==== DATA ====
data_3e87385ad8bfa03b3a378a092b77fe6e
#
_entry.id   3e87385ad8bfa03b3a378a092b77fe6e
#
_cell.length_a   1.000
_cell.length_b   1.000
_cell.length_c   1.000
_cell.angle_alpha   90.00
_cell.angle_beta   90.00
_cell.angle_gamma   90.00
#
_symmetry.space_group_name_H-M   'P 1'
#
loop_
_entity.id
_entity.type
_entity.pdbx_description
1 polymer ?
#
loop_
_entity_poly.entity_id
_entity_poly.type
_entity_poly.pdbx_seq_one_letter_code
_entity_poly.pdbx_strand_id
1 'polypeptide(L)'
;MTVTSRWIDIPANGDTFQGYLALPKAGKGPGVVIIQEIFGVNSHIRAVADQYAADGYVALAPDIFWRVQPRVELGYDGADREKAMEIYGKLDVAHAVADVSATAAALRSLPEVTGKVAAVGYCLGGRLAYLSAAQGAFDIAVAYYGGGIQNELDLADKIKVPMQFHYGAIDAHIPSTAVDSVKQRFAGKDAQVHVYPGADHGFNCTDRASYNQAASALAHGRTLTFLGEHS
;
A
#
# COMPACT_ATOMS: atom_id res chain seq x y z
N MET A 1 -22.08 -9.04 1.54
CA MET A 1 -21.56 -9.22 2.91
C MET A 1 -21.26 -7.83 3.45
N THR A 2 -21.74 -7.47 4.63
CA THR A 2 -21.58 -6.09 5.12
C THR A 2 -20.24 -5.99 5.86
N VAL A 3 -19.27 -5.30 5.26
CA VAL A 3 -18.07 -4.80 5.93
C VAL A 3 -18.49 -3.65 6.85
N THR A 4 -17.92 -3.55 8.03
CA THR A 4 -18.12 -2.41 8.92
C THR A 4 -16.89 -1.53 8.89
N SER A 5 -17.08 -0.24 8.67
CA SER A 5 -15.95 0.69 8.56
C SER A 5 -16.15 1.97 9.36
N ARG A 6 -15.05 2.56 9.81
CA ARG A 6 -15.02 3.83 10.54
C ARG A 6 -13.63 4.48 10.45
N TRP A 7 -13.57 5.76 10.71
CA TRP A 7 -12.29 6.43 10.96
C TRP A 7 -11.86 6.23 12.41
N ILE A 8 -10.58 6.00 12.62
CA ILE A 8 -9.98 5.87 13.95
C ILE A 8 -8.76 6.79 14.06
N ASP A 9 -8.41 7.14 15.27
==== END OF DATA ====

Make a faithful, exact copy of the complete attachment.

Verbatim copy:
data_3e87385ad8bfa03b3a378a092b77fe6e
#
_entry.id   3e87385ad8bfa03b3a378a092b77fe6e
#
_cell.length_a   1.000
_cell.length_b   1.000
_cell.length_c   1.000
_cell.angle_alpha   90.00
_cell.angle_beta   90.00
_cell.angle_gamma   90.00
#
_symmetry.space_group_name_H-M   'P 1'
#
loop_
_entity.id
_entity.type
_entity.pdbx_description
1 polymer ?
#
loop_
_entity_poly.entity_id
_entity_poly.type
_entity_poly.pdbx_seq_one_letter_code
_entity_poly.pdbx_strand_id
1 'polypeptide(L)'
;MTVTSRWIDIPANGDTFQGYLALPKAGKGPGVVIIQEIFGVNSHIRAVADQYAADGYVALAPDIFWRVQPRVELGYDGADREKAMEIYGKLDVAHAVADVSATAAALRSLPEVTGKVAAVGYCLGGRLAYLSAAQGAFDIAVAYYGGGIQNELDLADKIKVPMQFHYGAIDAHIPSTAVDSVKQRFAGKDAQVHVYPGADHGFNCTDRASYNQAASALAHGRTLTFLGEHS
;
A
#
# COMPACT_ATOMS: atom_id res chain seq x y z
N MET A 1 -22.08 -9.04 1.54
CA MET A 1 -21.56 -9.22 2.91
C MET A 1 -21.26 -7.83 3.45
N THR A 2 -21.74 -7.47 4.63
CA THR A 2 -21.58 -6.09 5.12
C THR A 2 -20.24 -5.99 5.86
N VAL A 3 -19.27 -5.30 5.26
CA VAL A 3 -18.07 -4.80 5.93
C VAL A 3 -18.49 -3.65 6.85
N THR A 4 -17.92 -3.55 8.03
CA THR A 4 -18.12 -2.41 8.92
C THR A 4 -16.89 -1.53 8.89
N SER A 5 -17.08 -0.24 8.67
CA SER A 5 -15.95 0.69 8.56
C SER A 5 -16.15 1.97 9.36
N ARG A 6 -15.05 2.56 9.81
CA ARG A 6 -15.02 3.83 10.54
C ARG A 6 -13.63 4.48 10.45
N TRP A 7 -13.57 5.76 10.71
CA TRP A 7 -12.29 6.43 10.96
C TRP A 7 -11.86 6.23 12.41
N ILE A 8 -10.58 6.00 12.62
CA ILE A 8 -9.98 5.87 13.95
C ILE A 8 -8.76 6.79 14.06
N ASP A 9 -8.41 7.14 15.27